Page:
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I've had two cases of brifter STI shifting problems in the last 6 months like you're sounding and in one case, it was in the cable housing, and in the other case, it was in the location where the cable met the pinch bolt. In the case of the housing, the person who last serviced the bike like to strip off the last 5 mm of housing and leave bare compressionless straight wire. This allowed the cap to fit nicely, but it bunches up the embedded wires of the compressionless housing so it's all pinched at the end inside the housing. The tighter the cable, the more it pinched. So you could shift from small to big cog, but it would then hold the cable and prevent slide back. Trimming that off fixed that problem. And in the case of bad pinch bolt location, the person had pinched the RD cable in the a way that was a bit too close to the center bolt itself and wrapped it around the post. This shortened cable pull slightly, so he thought he could negotiate all 10 speeds, but really he was only going from 2 - 10. He'd never get to the small cog. And the shifting would get misaligned on either end. He could only get good shifting for around 6 speeds in the rear then go out of alignment.
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Old 03-26-12, 04:18 PM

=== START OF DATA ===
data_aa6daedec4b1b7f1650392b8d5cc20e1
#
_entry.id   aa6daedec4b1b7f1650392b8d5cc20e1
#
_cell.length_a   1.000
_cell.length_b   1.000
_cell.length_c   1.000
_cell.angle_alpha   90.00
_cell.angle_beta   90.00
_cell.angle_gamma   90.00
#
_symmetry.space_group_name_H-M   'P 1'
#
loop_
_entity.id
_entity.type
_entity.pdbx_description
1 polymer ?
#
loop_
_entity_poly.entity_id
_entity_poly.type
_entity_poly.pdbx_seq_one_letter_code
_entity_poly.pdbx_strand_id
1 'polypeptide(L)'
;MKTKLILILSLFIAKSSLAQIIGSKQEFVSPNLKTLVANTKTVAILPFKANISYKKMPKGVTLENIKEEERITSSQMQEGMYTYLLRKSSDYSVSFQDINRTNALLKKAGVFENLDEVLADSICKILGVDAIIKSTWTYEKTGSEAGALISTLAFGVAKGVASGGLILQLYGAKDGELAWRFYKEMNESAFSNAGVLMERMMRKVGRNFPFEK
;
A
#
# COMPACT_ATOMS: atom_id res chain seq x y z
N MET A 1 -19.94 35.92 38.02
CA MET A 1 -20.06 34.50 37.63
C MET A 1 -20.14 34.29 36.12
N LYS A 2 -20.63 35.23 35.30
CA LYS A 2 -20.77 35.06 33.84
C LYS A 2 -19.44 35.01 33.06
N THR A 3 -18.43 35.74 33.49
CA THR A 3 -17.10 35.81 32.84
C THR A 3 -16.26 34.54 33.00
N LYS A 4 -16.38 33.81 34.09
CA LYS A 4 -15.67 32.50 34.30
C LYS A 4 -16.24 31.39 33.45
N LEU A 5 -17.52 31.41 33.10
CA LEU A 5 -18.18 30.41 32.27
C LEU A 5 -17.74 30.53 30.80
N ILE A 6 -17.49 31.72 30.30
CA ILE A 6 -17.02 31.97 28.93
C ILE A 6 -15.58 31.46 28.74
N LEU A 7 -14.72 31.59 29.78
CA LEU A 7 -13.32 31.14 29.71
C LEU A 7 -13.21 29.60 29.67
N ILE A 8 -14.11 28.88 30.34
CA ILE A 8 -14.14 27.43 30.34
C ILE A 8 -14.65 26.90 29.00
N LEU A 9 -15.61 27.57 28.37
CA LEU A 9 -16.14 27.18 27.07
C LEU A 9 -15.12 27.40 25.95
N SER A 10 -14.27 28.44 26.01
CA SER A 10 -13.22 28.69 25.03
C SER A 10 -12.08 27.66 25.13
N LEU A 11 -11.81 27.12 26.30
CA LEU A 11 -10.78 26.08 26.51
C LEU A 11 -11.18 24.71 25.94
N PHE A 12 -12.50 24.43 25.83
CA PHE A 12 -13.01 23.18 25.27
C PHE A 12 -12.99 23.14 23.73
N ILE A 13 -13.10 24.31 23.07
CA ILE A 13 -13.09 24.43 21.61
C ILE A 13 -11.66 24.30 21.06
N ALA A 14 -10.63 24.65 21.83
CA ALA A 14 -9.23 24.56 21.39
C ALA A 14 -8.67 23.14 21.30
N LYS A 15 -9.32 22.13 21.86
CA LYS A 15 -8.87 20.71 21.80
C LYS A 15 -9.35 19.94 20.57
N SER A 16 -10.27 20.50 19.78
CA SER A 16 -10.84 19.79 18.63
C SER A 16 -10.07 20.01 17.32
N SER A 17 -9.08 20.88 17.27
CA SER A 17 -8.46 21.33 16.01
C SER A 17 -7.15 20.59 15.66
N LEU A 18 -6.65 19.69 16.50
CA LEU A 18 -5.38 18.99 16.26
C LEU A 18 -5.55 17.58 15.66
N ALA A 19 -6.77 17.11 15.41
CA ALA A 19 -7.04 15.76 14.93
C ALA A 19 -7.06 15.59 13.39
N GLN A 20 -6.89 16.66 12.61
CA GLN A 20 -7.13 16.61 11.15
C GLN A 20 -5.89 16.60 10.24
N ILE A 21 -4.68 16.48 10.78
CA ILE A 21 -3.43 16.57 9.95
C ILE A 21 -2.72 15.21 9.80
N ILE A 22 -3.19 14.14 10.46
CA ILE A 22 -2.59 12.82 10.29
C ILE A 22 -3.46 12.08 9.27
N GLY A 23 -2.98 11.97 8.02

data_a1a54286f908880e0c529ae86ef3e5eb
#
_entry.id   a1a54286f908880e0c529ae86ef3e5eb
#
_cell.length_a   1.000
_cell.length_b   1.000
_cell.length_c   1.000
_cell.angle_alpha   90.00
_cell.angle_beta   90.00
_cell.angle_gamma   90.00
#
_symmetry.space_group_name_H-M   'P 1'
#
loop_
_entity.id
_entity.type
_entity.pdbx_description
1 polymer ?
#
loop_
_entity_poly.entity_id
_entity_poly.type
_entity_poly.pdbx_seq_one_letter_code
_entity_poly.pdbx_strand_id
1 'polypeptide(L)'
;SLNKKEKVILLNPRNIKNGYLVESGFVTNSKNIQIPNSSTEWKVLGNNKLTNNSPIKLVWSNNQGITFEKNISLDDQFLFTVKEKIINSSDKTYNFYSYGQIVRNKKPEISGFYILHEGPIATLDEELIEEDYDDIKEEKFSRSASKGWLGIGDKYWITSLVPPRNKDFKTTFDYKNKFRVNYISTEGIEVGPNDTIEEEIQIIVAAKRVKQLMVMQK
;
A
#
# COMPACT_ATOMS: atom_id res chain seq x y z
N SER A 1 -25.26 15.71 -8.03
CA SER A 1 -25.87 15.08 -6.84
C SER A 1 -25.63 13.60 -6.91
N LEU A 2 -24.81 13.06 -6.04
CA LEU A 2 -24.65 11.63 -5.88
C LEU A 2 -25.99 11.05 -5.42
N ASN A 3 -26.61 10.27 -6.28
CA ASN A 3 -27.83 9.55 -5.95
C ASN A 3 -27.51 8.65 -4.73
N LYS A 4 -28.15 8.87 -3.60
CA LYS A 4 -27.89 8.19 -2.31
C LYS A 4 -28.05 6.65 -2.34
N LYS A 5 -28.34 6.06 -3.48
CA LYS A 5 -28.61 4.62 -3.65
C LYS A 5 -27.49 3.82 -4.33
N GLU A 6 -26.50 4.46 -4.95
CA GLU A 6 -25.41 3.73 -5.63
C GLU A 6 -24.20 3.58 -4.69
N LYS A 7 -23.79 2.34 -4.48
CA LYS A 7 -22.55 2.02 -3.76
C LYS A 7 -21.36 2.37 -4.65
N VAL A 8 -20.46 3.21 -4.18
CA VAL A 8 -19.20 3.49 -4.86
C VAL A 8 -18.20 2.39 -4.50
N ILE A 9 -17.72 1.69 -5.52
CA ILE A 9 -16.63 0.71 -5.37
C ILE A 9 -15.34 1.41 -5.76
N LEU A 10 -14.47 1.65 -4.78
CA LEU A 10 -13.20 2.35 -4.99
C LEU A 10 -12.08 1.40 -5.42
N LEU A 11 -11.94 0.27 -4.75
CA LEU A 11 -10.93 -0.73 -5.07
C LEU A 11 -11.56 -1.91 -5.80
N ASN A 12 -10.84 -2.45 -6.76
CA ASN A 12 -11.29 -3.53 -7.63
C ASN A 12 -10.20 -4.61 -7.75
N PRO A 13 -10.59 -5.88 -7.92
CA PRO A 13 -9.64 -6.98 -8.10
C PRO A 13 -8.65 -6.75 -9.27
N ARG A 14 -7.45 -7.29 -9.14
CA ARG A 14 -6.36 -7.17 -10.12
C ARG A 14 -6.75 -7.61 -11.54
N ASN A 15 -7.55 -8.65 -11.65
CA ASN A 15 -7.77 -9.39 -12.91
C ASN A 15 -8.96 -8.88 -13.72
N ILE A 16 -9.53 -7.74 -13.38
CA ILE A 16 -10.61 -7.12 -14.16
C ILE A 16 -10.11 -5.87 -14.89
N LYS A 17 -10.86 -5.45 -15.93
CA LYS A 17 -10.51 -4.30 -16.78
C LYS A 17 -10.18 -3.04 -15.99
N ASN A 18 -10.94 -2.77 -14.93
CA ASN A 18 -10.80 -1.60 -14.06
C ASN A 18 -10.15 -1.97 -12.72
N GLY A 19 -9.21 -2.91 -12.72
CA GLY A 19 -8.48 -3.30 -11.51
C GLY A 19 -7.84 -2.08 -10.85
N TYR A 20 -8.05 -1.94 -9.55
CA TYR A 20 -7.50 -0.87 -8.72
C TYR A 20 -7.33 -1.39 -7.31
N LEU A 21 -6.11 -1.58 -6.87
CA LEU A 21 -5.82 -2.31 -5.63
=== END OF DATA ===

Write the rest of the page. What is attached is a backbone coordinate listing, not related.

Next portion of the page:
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Based on my experiences I would start by hosing out the shifter(s) with WD40. I would also try soaking the rear derailleur in mineral spirits, or at least try lubricating the derailleur's hinge pins. Both of these tricks have helped me with similar shifting problems.
I agree with the others that the short housing at the rear derailleur is critical to good shifting.
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Old 03-26-12, 05:18 PM
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I've experimented with the short housing going into the rear D to no avail and the rear D is brand new and perfectly clean. a I'm curious about Losi's suggestion of checking to make sure the right side of the chain is facing out. I'd imagine that would only be an issue for a chain and cassette that have worn together but I could be wrong. Both the chain and cassette are brand new in my case.